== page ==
I’m a sucker for tips. I love reading articles with titles like “50 Ways to Make Your Life Better Without Even Getting Off the Couch”. If you write a blog post entitled “7 Secrets For a Successful Garden”, I’m all over it. And I hate gardening.Hat Tip: The Problem With Spiritual Tips The Blazing Center
I can get sucked into “Christian Tips” as well. “Five Ways to Dive Deep In Prayer”, “Three Ways To Get Your Holiness on In 2K9″, etc. Some of these articles really are valuable. Some are fluff.
But here’s the thing: my spiritual growth in 2009 isn’t going to be the result of finding the right tip list. Growth is the result of prayerfully wielding the word of God
J. Lee Grady from Charisma Magazine recently posted A Word of Encouragement: Cross Your Jordan in 2009
If you want to see big victories in your personal life, your family and your church in the coming year, consider the path that Joshua and Israel took:
1. Swallow your fears....
2. Put on your full armor....
3. Set ambitious goals....
4. Step in the water....
5. Consecrate yourself anew....
6. Expect new provision....
7. Expect a visitation....
Something to think about.
Monday, January 5, 2009
No the picture to the right is not in the video - it was from another source. Some day I 'm going to learn or figure out how to post video on this blog.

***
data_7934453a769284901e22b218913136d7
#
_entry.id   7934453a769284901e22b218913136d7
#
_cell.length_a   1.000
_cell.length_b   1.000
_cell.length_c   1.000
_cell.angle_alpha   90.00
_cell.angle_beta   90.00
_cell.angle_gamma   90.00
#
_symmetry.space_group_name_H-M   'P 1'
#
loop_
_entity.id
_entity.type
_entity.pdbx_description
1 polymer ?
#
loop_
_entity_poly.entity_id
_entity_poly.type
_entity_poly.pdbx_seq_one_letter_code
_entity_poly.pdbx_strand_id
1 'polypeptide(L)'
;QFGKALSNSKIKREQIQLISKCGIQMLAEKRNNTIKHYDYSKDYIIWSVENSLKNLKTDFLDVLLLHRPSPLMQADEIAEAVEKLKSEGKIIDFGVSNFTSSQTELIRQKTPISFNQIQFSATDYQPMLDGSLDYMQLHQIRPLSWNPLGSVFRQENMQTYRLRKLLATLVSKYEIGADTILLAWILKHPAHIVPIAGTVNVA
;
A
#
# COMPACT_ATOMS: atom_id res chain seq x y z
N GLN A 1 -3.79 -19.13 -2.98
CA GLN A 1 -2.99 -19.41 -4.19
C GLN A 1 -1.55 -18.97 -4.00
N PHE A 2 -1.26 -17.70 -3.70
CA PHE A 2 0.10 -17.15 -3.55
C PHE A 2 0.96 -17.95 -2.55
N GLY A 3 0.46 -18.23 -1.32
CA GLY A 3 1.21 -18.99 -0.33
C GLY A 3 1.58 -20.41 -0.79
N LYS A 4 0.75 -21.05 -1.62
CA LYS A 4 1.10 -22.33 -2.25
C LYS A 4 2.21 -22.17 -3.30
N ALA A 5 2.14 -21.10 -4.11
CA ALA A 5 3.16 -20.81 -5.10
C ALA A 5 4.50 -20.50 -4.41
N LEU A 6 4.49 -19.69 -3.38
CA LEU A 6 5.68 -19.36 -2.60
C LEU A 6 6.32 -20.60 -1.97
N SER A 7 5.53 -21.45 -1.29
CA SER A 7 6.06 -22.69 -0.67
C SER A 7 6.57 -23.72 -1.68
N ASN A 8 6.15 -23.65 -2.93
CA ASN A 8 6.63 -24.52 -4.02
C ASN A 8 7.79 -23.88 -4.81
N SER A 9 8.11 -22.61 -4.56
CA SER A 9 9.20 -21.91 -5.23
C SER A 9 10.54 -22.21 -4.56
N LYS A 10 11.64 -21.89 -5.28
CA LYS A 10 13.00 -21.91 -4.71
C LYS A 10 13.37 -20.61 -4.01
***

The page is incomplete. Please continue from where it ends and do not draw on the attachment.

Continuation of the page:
(BTW, I think Sarah wins the contest by a landslide!)
Hat Tip: Rick Ianiello
The third part of Ezra's call was to teach the Word.
In 1st Corinthians 12:9, Paul asked the rhetorical question “are all teachers?” In context, the obvious answer is no. Everyone does not have the spiritual gift of teaching or hold the office of teacher. If this is so, then of what relevance to those not called to be teachers is Ezra’s commitment to teach the Word?
I have found it helpful to draw a parallel to the ministry and office of evangelist. All believers are not called to the office of evangelist. All Christians do not have the ministry of and evangelist. Yet all are called to evangelize within the sphere of influence God has given us; our families, friends, neighbors and co-workers.